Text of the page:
The school year is winding down, and many kids will be taking a break from their regularly scheduled activities for family vacation and some down time. Parents also want a break—a break from paying for lessons and making budding young musicians keep up with practice time. But is taking the summer off really the best choice?

You Snooze, You Lose

Summer is a great time to change up your child’s schedule, build in some extra down time, and enjoy a long-awaited family vacation. But taking two or three months off of music lessons can have some serious consequences for students:

  1. Loss of Momentum—When you get into a routine of practicing and evaluation, you build up some momentum that energizes your learning. You get excited about conquering new skills and reaching milestones. Taking the summer off brings that momentum to a screeching halt, and the teacher often has to spend several weeks in the fall getting the student back on track.
  2. Loss of Muscle Memory—Music lessons involve more than just mental knowledge. They also require training your child’s fine motor skills to perform certain tasks automatically. When the student stops practicing for several months, that muscle memory must be regained.
  3. Loss of Skill—Every music student has experienced the thrill of accomplishment when he or she masters a particularly difficult passage. But you can’t expect to maintain the skill needed to perform difficult pieces when you don’t practice for months at a time. Come fall, the student may have to relearn many of the things he or she mastered before.

As you can see, it’s not just the months of missed lessons that students lose during the summer; it’s also the time that must be spent relearning the things they forgot or the skills they lost. That could mean several weeks more of lost time in which students must repeat things they’ve already studied.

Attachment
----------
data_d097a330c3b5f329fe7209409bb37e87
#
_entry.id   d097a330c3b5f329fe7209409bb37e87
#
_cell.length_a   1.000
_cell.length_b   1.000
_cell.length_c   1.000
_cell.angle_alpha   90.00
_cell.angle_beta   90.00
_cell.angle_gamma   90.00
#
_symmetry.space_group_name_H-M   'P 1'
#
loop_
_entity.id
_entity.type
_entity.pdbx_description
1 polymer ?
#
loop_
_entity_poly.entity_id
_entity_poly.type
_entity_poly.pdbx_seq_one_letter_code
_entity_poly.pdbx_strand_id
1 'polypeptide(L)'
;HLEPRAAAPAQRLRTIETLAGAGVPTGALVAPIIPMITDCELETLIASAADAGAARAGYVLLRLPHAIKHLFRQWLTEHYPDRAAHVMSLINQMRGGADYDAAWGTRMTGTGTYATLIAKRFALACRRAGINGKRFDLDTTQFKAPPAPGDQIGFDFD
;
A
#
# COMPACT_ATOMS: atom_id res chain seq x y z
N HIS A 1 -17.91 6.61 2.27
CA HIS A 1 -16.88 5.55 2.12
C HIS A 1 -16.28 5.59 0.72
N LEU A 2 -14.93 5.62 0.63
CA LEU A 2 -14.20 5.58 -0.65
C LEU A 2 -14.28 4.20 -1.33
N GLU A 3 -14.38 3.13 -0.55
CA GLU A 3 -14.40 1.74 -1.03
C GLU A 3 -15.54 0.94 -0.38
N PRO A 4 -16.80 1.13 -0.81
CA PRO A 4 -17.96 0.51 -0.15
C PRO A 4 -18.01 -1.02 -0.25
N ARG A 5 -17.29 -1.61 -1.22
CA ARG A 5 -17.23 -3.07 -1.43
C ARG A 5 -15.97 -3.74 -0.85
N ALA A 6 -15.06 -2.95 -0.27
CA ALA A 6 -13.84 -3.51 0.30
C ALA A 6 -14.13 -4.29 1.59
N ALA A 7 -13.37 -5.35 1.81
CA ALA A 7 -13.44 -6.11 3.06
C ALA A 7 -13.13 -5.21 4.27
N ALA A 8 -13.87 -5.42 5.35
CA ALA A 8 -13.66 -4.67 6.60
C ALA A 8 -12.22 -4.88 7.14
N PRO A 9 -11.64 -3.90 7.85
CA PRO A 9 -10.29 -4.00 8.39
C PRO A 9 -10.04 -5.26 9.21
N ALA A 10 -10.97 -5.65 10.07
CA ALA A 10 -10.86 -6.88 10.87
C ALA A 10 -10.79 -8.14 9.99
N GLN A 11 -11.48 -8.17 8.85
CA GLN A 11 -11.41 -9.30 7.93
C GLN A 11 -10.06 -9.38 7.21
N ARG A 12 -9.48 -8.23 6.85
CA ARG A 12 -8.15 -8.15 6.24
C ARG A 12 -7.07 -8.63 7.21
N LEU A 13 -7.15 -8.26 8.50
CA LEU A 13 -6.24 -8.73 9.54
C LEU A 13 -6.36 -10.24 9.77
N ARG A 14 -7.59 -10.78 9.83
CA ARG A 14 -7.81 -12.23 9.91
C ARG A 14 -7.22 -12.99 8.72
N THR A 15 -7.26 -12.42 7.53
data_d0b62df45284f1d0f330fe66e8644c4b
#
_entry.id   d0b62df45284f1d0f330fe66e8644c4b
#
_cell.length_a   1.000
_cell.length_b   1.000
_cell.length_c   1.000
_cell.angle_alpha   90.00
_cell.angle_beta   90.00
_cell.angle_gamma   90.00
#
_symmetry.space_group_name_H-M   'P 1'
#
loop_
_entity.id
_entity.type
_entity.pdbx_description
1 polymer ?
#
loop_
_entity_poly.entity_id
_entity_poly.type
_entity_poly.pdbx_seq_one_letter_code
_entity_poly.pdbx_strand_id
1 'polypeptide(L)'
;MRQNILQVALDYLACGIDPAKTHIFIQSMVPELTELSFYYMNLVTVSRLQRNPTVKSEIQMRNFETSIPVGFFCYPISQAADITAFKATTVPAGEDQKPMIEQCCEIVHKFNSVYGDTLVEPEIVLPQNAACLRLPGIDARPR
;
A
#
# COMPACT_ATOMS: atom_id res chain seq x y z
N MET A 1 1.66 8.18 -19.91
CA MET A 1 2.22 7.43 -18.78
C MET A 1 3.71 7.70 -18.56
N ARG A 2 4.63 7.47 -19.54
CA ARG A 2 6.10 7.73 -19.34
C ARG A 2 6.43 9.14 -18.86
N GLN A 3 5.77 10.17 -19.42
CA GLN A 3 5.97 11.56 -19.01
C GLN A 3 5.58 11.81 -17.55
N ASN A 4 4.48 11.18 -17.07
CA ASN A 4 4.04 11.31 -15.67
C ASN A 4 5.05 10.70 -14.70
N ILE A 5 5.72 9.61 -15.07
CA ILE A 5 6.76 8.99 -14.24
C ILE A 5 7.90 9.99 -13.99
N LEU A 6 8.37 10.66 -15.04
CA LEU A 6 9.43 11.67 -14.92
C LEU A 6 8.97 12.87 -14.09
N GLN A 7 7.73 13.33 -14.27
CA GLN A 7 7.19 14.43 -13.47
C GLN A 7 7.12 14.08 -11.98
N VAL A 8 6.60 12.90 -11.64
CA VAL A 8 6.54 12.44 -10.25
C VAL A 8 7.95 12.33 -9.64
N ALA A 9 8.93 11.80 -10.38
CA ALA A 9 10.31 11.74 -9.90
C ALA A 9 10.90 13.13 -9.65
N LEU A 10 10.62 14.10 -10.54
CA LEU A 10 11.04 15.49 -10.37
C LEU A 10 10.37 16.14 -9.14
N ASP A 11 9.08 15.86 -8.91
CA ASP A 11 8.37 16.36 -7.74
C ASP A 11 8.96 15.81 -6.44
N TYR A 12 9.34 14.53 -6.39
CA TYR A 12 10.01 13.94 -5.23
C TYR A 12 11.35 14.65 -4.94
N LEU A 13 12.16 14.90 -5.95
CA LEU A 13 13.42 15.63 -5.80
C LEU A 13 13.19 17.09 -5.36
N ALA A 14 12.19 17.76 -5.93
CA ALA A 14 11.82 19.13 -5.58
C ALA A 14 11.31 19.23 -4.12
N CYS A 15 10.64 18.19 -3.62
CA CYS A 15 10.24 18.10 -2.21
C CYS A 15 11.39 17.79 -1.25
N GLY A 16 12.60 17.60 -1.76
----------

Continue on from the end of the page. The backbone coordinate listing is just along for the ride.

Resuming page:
A Family-Friendly Lesson Solution

Of course, families want the flexibility to take vacations in the summer and alter schedules so they can do all the things they’ve been waiting to do all year long. Music lessons shouldn’t be a drain on your summer activity, and with a little planning, they won’t be:

  1. Ask your child’s teacher how he or she handles vacations. Find out if missed lessons can be made up and how flexible the teacher’s schedule is.
  2. Ask about scheduling longer lessons to make up for any lessons that must be missed (for example, a 1 hour lesson instead of 30 minutes to make up for the lesson you miss while on vacation).
  3. Consider group lessons or a student orchestra to give your young student some additional interaction with peers while keeping up his or her skills.
  4. Find ways to make it fun! Ask the teacher to include some pop music or special clinics to rekindle your child’s musical interest. Build a special activity into the schedule on lesson day to provide incentive for your child, or offer rewards for consistent practice time.

Summer can be a great time to build skill, focus on some of the fun aspects of musical training, and be ready to hit the ground running again in the fall. Keep up the good work, and don’t let summer mean the loss of everything your child has learned over the course of the year!

This is a TBMA original article written for our Tampa Bay Music Academy readership by Susan McClure.  If you find it to be helpful, we would love for you to re-post it on your blog.  Please contact us first for permission.  Visit our website home for information on finding a music teacher in Tampa, Odessa, Land O’ Lakes, Citrus Park, Westchase, New Port Richey, Lutz, Trinity, Keystone, or Tarpon Springs Florida who offers private piano lessons, guitar lessons, saxophone lessons, voice lessons, or music lessons in any other instrument proficiency category.  TBMA teachers (piano, guitar, voice, woodwinds, brass, strings, percussion) pride themselves in a reputation for an uncompromising commitment to excellence and special care taken for every student. We remain absolutely committed to providing an outstanding enrollment experience beyond any other in the region.  Call us today.  We look forward to hearing from you!